When you travel to Basque country and enjoy a glass of Txakoli at the bar, it feels like a truly authentic experience: you’re drinking the “real” wine of the locals. And it’s true! Txakoli’s a delicious and local treat you’re unlikely to find just one or two towns over in, say, Santander or Biarritz.
But that Txakoli is actually a modern invention made possible by mechanical farming and steel tanks. It’s different from what the locals drank even a generation or two ago. What were the wines like back then? Well, now you can find out, thanks to our friends at Ameztoi (the growers behind perennial Rosé fave, “Rubentis”).
For the first time, Ameztoi has exported a super-old-fashioned Txakoli, a true labor of love. They used their best material, Hondarribi Zuri and Hondarribi Beltza from their their highest-elevation and oldest vineyards. And they made the wine using old, pre-Franco methods: natural fermentations in 600L barrels followed by several months resting there on the lees. No manipulation. No technology.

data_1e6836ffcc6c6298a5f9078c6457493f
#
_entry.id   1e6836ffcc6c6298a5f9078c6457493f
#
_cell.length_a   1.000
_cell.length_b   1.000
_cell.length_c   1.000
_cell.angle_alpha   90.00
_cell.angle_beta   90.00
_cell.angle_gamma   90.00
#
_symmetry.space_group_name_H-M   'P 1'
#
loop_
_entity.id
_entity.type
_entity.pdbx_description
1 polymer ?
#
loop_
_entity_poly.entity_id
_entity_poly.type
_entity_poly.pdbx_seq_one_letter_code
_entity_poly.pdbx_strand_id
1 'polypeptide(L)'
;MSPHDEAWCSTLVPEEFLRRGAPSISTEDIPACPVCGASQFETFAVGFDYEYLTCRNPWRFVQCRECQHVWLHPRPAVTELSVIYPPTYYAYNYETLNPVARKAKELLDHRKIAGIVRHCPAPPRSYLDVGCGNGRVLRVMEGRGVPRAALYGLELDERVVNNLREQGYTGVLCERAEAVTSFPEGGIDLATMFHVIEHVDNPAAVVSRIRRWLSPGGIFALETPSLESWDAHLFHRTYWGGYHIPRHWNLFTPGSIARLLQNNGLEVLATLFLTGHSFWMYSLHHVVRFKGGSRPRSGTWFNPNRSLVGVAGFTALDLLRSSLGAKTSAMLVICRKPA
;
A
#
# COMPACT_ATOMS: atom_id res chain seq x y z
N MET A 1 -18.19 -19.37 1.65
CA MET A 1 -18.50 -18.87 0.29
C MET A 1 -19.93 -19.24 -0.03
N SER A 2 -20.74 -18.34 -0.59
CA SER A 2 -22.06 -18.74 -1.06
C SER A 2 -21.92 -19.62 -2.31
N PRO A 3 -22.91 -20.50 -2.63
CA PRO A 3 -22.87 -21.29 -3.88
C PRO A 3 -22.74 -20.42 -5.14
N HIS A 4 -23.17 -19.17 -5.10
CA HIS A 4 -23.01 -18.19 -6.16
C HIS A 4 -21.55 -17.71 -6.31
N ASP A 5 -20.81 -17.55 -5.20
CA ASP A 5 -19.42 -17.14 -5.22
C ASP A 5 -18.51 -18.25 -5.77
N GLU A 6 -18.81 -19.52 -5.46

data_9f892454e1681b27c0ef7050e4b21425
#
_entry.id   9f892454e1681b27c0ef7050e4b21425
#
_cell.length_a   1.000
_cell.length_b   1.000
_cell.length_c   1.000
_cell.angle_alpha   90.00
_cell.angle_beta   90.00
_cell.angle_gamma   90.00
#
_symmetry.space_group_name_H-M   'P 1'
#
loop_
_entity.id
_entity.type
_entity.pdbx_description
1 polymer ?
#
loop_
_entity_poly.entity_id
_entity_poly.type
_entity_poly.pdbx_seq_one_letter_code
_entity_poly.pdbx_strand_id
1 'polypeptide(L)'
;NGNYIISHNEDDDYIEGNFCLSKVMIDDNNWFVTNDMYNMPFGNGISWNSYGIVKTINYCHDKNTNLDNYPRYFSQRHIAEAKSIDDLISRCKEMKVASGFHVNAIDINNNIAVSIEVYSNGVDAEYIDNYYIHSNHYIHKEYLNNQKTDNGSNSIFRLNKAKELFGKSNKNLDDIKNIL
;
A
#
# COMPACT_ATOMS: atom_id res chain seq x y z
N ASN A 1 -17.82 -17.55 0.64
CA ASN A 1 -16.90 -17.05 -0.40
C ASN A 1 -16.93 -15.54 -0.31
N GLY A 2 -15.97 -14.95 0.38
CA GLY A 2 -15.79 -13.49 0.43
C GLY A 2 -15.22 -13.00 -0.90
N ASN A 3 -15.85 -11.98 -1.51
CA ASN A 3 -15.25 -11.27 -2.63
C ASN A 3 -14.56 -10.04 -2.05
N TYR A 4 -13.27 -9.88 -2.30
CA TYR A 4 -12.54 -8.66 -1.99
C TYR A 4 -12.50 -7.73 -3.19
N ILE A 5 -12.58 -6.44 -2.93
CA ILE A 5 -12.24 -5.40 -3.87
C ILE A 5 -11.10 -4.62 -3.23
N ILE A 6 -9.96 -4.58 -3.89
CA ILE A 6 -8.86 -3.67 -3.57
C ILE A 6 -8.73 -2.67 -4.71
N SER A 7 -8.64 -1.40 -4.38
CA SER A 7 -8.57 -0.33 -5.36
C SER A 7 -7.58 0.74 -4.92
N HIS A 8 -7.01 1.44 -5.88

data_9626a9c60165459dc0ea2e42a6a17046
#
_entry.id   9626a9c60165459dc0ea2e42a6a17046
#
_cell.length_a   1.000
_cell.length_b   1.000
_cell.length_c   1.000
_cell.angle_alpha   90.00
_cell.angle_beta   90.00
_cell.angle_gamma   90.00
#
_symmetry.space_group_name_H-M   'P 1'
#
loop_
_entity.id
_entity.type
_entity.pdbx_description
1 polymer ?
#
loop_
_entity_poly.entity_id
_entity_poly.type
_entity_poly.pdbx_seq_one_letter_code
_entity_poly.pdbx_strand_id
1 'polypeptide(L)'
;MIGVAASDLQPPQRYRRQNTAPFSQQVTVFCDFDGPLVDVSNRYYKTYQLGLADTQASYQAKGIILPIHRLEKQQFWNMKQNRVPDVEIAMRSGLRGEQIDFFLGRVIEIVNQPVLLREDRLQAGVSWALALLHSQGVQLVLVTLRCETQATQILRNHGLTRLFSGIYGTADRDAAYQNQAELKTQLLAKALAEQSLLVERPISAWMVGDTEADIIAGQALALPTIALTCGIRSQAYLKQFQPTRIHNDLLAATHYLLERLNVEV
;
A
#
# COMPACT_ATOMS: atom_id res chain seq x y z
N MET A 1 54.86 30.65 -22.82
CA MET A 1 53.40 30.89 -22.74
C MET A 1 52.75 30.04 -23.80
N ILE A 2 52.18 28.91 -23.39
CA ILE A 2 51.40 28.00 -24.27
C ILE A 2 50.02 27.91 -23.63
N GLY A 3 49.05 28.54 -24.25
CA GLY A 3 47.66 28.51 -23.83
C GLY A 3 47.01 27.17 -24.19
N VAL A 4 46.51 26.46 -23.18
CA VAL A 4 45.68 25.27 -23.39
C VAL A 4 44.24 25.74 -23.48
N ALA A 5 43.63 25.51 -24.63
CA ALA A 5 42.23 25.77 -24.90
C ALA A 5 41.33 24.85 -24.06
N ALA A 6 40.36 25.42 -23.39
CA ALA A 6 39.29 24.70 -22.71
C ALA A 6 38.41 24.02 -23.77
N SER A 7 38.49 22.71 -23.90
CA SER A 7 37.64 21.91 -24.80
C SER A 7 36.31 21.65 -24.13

Of course, part of Txakoli’s charm is its steely freshness. But don’t worry for a moment they gave that up. Think instead of the great Chablis that also undergo aging in neutral barrels, like Raveneau’s or Dauvissat’s, which have extra levels of richness and complexity without sacrificing any chablisien tension or fresh minerality. Likewise, the Kirkilla is a rich but incredibly acid-driven, savory, herbal wine. One point: while the other wines from Ameztoi all have some level of spritz, this is a still wine.
Again, this is the first time in the U.S. and hardly any wine came in. Indeed, we don’t see anyone else offering this wine in the United States. This is definitely one to try, and especially appropriate for warm weather during a holiday week:by